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Switzerland is about to enact a new Book Entry Securities Act (BESA) and has signed the Hague Convention on the Law Applicable to Certain Rights Held with an Intermediary, concluded on July 5 2006 (the Hague Securities Convention).

According to Swiss law a security is a certificated instrument in that the right it evidences can only be exercised or transferred together with the certificated instrument (Article 965 of the Swiss Code of Obligations). Today, however, most securities are immobilized and deposited with a central custodian and both the transfer and exercise of the rights evidenced by the securities no longer require possession or physical transfer of the certificate from one person to the other. So there is an obvious gap between the requirements of Swiss law and practice, which inevitably leads to legal uncertainty.

To overcome this unsatisfying situation, Switzerland has drafted BESA governing the custody of securities and uncertificated securities through custodians and their transfer. BESA will introduce the book entry security as a new and distinct legal subject.

The creation of a book entry security is subject to: (i) depositing a security (for example, global certificate or certificated fungible security) with a custodian or the entry of an uncertificated security in a custodian's main register; and (ii) crediting the book entry security to the account holder's security account. A book entry security is transferred: (i) by instruction of the account holder to the custodian to transfer the book entry security; and (ii) based on crediting the book entry security in the security account of the acquirer. BESA also contains provisions regarding the account holder's rights, including in the event of liquidation of the custodian, and the custodian's rights in respect of the securities it holds.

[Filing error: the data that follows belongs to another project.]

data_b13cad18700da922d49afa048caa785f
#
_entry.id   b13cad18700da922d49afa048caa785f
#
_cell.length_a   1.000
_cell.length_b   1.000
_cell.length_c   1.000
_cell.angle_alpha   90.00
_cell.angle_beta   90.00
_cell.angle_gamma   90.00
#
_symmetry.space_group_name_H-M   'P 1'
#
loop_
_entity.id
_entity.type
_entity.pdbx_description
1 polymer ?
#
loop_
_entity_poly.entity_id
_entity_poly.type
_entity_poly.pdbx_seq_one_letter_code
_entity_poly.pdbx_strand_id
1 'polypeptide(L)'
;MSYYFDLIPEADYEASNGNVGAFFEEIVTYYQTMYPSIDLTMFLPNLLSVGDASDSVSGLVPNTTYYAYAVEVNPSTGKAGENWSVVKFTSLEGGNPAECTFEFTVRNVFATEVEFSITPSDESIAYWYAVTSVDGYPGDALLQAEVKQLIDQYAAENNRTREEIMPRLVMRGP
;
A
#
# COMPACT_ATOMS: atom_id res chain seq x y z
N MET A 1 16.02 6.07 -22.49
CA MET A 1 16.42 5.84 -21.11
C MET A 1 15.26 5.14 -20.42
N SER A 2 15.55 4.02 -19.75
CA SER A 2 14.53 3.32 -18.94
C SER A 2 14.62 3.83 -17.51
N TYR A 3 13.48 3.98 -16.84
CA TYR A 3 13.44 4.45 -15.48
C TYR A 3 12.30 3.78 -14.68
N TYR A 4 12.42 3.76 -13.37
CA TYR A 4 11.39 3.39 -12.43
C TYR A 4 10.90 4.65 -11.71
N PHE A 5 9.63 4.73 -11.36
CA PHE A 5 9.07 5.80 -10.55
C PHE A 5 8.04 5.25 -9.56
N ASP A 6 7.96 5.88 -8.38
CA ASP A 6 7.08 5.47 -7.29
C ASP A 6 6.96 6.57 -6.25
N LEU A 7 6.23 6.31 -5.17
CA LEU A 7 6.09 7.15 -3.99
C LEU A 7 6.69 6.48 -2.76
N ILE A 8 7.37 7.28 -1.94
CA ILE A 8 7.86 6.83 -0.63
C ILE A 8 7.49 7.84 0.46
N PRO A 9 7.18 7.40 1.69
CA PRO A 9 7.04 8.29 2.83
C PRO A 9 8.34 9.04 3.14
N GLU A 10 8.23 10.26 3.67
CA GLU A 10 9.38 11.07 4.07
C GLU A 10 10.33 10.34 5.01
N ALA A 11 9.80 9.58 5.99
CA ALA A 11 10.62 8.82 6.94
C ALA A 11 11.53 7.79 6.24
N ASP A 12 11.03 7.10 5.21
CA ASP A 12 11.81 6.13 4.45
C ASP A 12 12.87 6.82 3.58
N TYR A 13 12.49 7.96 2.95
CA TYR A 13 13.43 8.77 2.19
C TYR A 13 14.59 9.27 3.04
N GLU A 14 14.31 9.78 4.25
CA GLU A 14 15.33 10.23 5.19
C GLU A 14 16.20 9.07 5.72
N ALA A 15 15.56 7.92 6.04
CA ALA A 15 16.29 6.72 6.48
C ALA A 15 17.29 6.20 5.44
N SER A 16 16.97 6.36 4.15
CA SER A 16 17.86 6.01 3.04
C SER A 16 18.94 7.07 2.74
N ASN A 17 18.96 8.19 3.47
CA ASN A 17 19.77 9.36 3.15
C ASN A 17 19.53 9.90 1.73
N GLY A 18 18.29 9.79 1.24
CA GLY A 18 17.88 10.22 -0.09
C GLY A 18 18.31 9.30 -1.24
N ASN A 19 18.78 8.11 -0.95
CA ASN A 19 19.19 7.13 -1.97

The lex rei sitae rule commonly applied in the international context of securities does not fit the needs of the participants in a multi-tier holding pattern. Switzerland has therefore signed, together with the US, the Hague Securities Convention, which determines the law applicable to various issues in respect of securities held with an intermediary. The Convention will enter into force with the ratification of at least three signatory states. As part of the BESA, Switzerland will also amend its Swiss Private International Law Act (SPILA) and include the provisions of the Hague Securities Convention into national law, so the provisions of the Hague Securities Convention will govern the applicable law, irrespective of its entry into force.

BESA, the Hague Securities Convention and the amendments in SPILA will be discussed and most likely passed in the parliamentary debates later this year. Little opposition is expected. However, they would not enter into force any earlier than January 2009.

Michael Bösch

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